The Guide, undoubtedly to the frustration of some, restates that whether a company is an “instrumentality” requires a “fact-specific” analysis. The Guide cites a “non-exclusive list” of 11 factors that courts have used in jury instructions. (The requirement that the government prove every element of a crime leads to the instrumentality question being a jury question of fact absent a stipulation between the parties.) Beyond that, at least one enforcement official has also pointed out that if a company makes a good-faith analysis under the 11 factors but gets it wrong, the company is unlikely to have violated the law since it would not have met the knowledge element of the statute.
The Guide provides some further solace by stating that “as a practical matter, an entity is unlikely to qualify as an instrumentality if a government does not own or control a majority of its shares.” The Guide notes, however, that this principle is not universal, citing one exception involving a 43 percent government-owned company that was nonetheless found to be an instrumentality because the government otherwise had “substantial control” over the company. Even so, by giving heavy weight to share ownership, the Guide will simplify this issue in many situations and effectively eliminate entities in which governments have minority, passive investments, or so-called “golden shares” that carry with them no special powers of control.
The Guide contains an important discussion of internal accounting controls, one that highlights the distinction between “internal accounting controls,” the term in the statute, and “internal controls,” a term often used as shorthand but sometimes used to denote more than just financial or accounting controls.
The statement in the Guide that “an effective compliance program is a critical component of an issuer’s internal controls” could be read to suggest that a company’s obligation to maintain a system of effective internal accounting controls sweeps in a statutory obligation to maintain an anticorruption compliance program. Officials explaining the Guide have made clear that this was not the intent. An effective compliance program must, they insist, include effective accounting controls; however, the statutory requirement does not bootstrap in a requirement to have a compliance program.
The Guide helpfully lists components that should be included in controls over financial reporting. Among them are risk assessments, authorization and approval requirements, reconciliations, and segregation of duties. The Guide also notes that internal accounting controls should be tailored to the needs and circumstances of the company. Finally, SEC officials commenting on the Guide repeatedly have stated that a robust internal audit group carrying out regular, rigorous testing of the applicable controls is a critical component in the agency’s assessment of whether requisite controls are sufficient.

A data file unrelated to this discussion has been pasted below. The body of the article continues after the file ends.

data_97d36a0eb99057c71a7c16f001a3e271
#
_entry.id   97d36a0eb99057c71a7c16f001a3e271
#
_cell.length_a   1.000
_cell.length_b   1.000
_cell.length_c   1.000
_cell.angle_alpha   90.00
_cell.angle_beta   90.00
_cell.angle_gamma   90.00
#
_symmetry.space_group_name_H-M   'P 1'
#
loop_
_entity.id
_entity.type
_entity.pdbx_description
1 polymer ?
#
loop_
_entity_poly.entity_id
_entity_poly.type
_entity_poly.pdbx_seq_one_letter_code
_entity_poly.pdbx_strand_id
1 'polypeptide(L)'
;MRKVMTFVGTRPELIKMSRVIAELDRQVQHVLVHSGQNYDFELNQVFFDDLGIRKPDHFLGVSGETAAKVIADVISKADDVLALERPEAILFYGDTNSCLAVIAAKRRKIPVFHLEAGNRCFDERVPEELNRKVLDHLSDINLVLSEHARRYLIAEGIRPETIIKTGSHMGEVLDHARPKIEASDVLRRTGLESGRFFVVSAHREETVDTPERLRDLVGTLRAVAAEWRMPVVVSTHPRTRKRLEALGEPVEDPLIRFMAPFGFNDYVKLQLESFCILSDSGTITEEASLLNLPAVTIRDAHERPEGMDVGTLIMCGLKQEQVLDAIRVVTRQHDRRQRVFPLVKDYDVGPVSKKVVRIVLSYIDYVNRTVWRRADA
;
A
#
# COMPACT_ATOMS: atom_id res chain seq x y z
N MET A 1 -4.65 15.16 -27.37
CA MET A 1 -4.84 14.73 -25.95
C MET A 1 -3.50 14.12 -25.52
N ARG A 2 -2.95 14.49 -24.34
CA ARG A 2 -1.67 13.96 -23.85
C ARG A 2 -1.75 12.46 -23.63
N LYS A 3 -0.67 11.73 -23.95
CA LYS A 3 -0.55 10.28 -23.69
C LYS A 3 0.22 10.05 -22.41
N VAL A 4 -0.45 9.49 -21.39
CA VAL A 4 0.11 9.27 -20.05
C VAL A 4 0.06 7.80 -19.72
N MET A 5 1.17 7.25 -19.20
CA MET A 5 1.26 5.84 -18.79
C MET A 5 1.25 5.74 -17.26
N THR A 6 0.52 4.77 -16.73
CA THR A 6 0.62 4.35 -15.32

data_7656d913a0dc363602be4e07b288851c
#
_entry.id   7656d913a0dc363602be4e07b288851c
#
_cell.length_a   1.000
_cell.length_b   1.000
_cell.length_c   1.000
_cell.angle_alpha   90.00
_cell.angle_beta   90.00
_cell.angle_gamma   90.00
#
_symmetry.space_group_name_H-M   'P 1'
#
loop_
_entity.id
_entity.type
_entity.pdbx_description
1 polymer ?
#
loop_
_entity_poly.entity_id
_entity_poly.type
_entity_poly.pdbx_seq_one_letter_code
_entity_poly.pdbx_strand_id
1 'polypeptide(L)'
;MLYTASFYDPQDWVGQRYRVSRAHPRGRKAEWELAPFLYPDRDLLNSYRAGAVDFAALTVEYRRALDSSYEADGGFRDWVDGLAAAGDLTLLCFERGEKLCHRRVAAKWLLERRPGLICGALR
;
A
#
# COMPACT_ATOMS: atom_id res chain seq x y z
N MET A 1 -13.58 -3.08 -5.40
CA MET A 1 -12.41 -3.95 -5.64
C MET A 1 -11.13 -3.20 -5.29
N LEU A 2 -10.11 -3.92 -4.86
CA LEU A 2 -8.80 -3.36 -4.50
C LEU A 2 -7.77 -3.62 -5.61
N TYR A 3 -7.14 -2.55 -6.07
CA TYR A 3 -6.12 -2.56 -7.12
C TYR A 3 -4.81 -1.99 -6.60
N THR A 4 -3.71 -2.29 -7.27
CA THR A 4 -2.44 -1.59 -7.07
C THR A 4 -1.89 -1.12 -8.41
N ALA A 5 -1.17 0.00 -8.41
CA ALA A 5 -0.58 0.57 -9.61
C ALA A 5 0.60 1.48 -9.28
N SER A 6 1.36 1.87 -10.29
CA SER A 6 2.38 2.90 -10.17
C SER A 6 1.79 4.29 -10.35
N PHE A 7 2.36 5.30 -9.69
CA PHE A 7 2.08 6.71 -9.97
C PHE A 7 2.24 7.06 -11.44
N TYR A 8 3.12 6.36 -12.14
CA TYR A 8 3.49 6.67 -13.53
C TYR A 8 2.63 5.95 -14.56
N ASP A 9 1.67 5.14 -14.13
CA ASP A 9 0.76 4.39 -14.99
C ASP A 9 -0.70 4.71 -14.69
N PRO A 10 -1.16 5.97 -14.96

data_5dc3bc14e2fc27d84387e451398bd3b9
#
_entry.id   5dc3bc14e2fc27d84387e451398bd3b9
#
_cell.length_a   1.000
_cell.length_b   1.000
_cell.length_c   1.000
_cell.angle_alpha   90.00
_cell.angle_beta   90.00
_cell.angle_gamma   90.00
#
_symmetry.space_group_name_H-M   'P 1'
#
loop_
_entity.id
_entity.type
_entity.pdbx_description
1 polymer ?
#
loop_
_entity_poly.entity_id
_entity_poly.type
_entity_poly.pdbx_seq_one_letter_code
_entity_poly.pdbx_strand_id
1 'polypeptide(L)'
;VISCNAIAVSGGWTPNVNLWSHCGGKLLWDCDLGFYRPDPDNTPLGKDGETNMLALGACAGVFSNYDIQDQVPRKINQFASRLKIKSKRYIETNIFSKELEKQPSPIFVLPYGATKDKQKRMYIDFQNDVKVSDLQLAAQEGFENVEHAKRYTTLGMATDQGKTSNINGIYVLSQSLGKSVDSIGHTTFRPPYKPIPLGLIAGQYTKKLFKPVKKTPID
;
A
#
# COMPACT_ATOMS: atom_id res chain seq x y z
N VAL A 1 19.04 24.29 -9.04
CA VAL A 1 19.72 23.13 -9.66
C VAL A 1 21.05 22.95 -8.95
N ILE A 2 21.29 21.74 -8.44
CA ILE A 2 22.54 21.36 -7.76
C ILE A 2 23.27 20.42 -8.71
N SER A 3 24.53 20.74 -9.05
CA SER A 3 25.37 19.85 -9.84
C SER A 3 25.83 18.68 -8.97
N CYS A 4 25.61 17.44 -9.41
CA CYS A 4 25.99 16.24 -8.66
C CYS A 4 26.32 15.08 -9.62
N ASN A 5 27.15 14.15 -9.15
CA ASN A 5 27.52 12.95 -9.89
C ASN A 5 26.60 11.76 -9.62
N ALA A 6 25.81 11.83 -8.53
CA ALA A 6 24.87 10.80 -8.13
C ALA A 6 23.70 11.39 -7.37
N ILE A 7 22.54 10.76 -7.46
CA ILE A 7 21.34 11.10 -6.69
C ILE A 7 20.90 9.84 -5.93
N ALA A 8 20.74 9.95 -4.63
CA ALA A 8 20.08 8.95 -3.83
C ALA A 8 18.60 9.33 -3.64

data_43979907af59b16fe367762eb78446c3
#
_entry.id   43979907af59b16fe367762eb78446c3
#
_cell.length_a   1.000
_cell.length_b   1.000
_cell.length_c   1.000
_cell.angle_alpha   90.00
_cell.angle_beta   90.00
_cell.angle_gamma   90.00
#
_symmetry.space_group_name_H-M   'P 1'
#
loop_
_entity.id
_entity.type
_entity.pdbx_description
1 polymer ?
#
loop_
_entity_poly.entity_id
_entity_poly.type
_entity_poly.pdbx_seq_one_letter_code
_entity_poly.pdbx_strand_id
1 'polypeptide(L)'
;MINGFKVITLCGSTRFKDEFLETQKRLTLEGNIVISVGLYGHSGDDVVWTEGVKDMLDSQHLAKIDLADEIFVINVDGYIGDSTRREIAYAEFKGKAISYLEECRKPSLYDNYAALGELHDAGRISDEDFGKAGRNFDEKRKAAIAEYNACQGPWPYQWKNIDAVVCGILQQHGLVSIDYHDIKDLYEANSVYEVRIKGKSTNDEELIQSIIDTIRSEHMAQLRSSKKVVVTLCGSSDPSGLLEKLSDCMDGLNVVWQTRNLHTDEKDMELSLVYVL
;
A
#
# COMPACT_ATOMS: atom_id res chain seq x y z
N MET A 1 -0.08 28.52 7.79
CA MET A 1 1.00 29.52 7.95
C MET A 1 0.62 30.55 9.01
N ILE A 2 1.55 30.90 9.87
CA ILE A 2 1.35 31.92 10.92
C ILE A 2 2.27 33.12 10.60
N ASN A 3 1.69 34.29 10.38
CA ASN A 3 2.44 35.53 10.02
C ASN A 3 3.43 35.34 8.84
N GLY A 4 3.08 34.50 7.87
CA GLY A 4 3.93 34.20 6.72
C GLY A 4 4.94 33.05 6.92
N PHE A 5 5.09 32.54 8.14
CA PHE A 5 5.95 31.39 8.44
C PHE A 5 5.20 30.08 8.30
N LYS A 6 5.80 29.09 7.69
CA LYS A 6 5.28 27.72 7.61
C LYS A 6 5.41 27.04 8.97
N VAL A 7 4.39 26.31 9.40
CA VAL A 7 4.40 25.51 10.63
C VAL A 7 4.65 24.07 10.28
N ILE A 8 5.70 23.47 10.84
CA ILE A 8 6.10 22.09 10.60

The discussion on internal controls in the Guide includes paragraphs on joint ventures, a subject that has received increasing levels of attention from enforcement authorities. The agencies’ basic approaches to joint ventures remain unchanged, but two mistakes appear on page 43 of the Guide. Although each is only a slight misstatement, each is substantively important.
The Guide first states that issuers are responsible for assuring that their controlled subsidiaries and affiliates comply with the FCPA’s accounting provisions, including foreign subsidiaries and “joint venture partners.” Consistent with the statute, the text should read “joint ventures,” not “joint venture partners.”
Second, the Guide notes that companies may not be able to control the actions of foreign subsidiaries if they lack legal control. It then restates the obligation of issuers with non-controlled foreign subsidiaries by referring to an ownership interest of “less than 50 percent.” Again, the language should track the statutory language and should say “50 percent or less,” not “less than 50 percent.” The difference, of course, is that 50-50 joint ventures, common in many parts of the world, are not controlled subsidiaries, and issuers generally cannot exercise control unless they have majority ownership of more than 50 percent.
In discussing the new Guide, enforcement officials acknowledged the editing errors and promised that the language would be corrected.